The second (and last) X-rated Best-Picture nominee, Stanley Kubrick's evocation of a dystopian future appalled some viewers with its ultra-violence.
Ken Russell's historical drama about womanizing priests, sex-crazed nuns, hypocrisy and hysteria in 17th-century France was banned in deeply Catholic Italy.
Was San Francisco cop Harry Callahan's contempt for modern criminal-justice protocols a liberal critique of vigilantism or reactionary propaganda? Debate raged.
Obscene or mature? Peter Bogdanovich's melancholy look at adultery, alcoholism and promiscuity in 1950s Texas divided moviegoers and critics.
A graphic double rape and its aftermath made Sam Peckinpah's movie about a mild-mannered mathematician driven to explosive violence a hot-button topic.
Violent, politically radical and sexually transgressive, Melvin Van Peebles' indie movie reflected the simmering rage of disillusioned African-Americans.
The dirty movie that ushered in "porno chic," Deep Throat sparked heated debate and precedent-setting court cases that challenged assumptions about obscenity.
Wes Craven transformed Ingmar Bergman's The Virgin Spring, a fable about rape, revenge and redemption, into a crude, taboo-breaking shocker.
Art or pornography: That was the question raised by Bernardo Bertolucci's juxtaposition of lust and despair, starring Hollywood icon Marlon Brando.
Cult provocateur John Waters used bizarre, crude, tasteless and sexually grotesque images to challenge cultural mores in his first feature.
The sight of 13-year-old Linda Blair vomiting, swearing and abusing herself with a crucifix horrified a broad swath of moviegoers and critics.
Disenfranchised rural cannibals slaughter soft city folks in the first "meat movie," a horror tale rooted in realistic violence and social malaise.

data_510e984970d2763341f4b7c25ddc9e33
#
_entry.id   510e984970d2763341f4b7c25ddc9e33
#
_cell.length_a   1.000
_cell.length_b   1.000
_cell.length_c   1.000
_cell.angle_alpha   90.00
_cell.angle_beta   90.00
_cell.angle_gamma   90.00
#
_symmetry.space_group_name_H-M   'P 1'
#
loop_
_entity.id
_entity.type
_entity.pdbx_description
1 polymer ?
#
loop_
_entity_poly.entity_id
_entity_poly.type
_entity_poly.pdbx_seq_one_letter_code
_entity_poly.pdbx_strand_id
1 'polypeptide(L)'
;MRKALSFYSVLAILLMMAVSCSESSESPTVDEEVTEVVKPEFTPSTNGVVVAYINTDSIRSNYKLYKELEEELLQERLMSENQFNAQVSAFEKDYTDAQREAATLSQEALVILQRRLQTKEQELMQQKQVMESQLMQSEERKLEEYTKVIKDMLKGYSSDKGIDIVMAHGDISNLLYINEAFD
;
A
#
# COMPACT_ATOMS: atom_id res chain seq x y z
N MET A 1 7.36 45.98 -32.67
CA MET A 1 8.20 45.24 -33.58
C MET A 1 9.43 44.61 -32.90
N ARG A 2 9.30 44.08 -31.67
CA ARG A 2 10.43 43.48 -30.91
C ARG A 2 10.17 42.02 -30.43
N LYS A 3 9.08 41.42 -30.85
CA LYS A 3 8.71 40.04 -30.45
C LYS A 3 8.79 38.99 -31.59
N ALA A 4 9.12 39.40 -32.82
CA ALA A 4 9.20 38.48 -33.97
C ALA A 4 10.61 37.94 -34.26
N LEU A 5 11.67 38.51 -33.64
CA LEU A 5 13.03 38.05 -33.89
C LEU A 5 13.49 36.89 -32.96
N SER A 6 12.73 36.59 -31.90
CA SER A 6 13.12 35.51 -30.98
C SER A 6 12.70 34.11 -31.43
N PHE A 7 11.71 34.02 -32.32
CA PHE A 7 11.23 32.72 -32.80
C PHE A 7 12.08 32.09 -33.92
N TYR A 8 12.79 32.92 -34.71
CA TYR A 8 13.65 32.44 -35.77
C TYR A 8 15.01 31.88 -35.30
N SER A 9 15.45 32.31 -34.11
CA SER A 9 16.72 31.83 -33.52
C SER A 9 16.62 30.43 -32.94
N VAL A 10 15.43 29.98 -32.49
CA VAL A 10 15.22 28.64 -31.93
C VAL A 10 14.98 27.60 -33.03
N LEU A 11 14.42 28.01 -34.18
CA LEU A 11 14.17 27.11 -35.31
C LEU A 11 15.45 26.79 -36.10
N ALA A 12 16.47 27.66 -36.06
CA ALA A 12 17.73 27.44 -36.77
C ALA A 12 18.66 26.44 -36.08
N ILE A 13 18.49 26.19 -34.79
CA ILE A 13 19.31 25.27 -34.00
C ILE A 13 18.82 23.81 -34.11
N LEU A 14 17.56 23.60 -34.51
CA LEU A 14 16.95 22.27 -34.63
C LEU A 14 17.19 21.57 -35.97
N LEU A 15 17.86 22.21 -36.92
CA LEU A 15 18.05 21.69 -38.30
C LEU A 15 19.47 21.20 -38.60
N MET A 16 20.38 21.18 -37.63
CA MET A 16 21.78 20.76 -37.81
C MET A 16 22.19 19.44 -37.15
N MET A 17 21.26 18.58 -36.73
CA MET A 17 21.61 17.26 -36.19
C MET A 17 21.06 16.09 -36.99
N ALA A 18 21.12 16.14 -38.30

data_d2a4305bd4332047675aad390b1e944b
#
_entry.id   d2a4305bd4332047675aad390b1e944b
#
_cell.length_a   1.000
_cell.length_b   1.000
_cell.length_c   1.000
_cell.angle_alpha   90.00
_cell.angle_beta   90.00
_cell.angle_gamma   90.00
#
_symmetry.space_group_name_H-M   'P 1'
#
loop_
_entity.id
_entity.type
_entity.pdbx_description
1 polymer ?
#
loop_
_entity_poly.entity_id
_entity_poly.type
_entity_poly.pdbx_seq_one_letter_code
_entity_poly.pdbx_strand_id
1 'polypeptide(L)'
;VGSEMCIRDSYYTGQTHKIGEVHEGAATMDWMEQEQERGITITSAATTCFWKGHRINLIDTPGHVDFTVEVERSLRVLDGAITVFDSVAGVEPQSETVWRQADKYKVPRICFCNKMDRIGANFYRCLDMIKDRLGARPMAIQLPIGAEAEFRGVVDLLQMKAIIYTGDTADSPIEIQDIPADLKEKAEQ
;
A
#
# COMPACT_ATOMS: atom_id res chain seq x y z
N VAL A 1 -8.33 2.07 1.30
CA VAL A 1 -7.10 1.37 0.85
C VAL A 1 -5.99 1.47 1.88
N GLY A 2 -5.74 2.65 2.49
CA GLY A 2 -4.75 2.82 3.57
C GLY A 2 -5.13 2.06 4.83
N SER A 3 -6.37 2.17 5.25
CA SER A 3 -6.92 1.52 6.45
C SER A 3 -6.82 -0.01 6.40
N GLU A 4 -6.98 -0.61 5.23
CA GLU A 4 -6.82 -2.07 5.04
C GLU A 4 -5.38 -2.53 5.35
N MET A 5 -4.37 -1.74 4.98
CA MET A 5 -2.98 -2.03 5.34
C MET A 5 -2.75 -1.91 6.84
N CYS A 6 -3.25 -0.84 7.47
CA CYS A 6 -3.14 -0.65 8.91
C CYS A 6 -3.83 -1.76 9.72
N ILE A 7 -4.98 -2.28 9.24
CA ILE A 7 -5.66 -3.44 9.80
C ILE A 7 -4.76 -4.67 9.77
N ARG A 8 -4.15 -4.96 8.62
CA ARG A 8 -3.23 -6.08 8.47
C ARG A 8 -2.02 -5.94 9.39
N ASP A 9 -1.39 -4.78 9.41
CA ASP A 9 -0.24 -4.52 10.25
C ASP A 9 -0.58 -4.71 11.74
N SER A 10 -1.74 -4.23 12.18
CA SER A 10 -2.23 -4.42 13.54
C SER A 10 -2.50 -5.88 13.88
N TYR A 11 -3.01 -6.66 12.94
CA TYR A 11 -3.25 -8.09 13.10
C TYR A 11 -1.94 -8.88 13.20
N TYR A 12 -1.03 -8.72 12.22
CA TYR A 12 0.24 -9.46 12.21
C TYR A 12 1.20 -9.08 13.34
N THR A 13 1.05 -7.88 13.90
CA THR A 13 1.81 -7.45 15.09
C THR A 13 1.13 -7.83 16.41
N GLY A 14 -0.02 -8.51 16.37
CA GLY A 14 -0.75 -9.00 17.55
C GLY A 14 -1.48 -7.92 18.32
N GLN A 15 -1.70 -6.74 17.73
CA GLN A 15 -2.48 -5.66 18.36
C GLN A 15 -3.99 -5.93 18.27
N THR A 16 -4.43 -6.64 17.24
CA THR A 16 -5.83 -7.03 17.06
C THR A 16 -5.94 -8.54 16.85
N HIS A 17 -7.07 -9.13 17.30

A US distributor added hardcore inserts to Bo Vibenius' grim rape-revenge movie, and the combination of porn and violence confused and angered moviegoers.
Inspired both by art-house sensation The Night Porter (1974) and real-life "Bitch of Buchenwald" Ilse Koch, this sex/torture movie spawned a wave of "nasty Nazi" movies.
Hired to make a soft-focus, sexy-teen movie, French filmmaker Catherine Breillat instead delivered an explicit evocation of disturbing desires.
Radical Italian artist Pier Paolo Pasolini's movie equated fascism and sexual torture, and its graphic images aroused outrage and disgust.
Women Against Pornography unwittingly raised this ugly horror movie's profile by denouncing its relentless, misogynistic violence.
Nagisa Oshima's graphic examination of all-consuming sexual obsession was seized by US Customs and cut before being released.
Though this epic biopic deferred to Islamic law by never showing Mohammed, it was still condemned as sacrilegious and banned in many Arab countries.
Tacking a cynical "real" murder sequence onto a ho-hum exploitation movie generated enough media outrage to make Snuff a lucrative hit.
Michael Cimino's depiction of friendships tested by the horrors of Vietnam won a Best-Picture Oscar, despite accusations of historical inaccuracy and racism.
The fact that it was "banned in 40+ countries" was a selling point for this morbid collection of death scenes, some real and some fake.
Vilified as a misogynistic wolf in faux-feminist clothing, this rape-revenge movie so incensed critics Roger Ebert and Gene Siskel that they tried to have it pulled from theaters.
Louis Malle's decision to cast 12-year-old Brooke Shields as an underage New Orleans prostitute struck many as verging on child exploitation.